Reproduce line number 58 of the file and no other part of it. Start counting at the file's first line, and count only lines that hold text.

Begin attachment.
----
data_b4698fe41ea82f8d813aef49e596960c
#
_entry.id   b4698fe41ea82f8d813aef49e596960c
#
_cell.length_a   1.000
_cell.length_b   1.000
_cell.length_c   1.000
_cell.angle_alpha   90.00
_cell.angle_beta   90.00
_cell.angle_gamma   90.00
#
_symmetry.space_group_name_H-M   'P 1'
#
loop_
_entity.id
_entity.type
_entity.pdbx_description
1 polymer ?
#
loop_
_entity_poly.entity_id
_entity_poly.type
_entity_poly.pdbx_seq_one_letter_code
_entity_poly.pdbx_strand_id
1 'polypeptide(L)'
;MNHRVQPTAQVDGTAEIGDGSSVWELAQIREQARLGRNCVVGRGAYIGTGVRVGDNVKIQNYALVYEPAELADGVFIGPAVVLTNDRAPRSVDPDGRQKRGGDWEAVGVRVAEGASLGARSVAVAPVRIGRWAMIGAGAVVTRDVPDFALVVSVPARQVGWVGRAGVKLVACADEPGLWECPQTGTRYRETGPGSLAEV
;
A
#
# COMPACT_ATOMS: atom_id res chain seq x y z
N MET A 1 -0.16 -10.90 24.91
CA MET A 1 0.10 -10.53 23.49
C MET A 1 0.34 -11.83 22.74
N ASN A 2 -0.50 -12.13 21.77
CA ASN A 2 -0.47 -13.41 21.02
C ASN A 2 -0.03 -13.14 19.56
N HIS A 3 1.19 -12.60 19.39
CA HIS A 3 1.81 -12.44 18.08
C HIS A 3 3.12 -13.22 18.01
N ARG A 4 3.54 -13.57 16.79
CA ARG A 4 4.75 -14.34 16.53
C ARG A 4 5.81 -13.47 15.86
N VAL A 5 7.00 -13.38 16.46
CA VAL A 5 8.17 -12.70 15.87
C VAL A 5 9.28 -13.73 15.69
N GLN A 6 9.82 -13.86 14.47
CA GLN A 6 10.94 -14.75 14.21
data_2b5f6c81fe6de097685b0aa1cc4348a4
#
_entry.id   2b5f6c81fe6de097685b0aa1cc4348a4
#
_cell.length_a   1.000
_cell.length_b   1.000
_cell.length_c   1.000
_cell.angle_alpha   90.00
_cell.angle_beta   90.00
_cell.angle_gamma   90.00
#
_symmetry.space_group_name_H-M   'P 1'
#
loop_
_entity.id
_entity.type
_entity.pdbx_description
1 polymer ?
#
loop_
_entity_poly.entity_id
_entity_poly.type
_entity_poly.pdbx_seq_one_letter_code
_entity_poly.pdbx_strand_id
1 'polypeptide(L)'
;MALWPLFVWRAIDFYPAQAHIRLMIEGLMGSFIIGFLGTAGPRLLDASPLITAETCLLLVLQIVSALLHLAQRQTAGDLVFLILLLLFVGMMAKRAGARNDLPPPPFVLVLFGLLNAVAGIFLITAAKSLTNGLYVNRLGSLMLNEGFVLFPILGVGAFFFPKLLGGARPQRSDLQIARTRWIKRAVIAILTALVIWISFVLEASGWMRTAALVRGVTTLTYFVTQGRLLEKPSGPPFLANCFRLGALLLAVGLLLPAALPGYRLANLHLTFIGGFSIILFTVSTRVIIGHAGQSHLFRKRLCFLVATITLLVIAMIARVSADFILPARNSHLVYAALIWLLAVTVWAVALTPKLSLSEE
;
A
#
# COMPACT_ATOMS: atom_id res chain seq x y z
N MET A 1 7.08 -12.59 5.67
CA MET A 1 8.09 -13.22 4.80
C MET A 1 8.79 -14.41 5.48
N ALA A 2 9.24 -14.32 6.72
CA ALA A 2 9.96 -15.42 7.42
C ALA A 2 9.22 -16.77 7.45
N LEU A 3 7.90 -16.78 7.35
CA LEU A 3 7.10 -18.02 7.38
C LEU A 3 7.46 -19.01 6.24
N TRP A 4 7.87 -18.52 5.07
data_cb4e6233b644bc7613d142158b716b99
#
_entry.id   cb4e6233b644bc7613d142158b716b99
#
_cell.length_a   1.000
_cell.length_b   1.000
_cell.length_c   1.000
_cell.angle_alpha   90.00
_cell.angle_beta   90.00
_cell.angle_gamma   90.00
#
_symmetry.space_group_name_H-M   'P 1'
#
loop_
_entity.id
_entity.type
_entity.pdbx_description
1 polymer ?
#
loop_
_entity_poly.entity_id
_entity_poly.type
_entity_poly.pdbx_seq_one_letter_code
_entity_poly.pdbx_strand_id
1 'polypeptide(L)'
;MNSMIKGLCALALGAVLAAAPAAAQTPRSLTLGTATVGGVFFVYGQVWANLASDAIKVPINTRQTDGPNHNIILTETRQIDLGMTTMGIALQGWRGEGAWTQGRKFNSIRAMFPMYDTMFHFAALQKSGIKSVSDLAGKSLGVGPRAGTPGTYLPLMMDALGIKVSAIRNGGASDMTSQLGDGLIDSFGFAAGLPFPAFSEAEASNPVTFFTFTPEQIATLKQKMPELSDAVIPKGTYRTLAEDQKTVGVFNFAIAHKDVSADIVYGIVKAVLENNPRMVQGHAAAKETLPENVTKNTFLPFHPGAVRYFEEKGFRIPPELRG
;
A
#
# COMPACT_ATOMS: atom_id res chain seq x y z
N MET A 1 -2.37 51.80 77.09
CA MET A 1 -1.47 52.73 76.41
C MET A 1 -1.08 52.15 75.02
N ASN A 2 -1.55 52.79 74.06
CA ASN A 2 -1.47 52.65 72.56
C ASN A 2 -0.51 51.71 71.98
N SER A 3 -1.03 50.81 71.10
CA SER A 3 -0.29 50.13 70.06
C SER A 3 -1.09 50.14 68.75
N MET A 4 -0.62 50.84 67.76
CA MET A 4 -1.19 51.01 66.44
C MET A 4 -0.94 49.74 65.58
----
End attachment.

#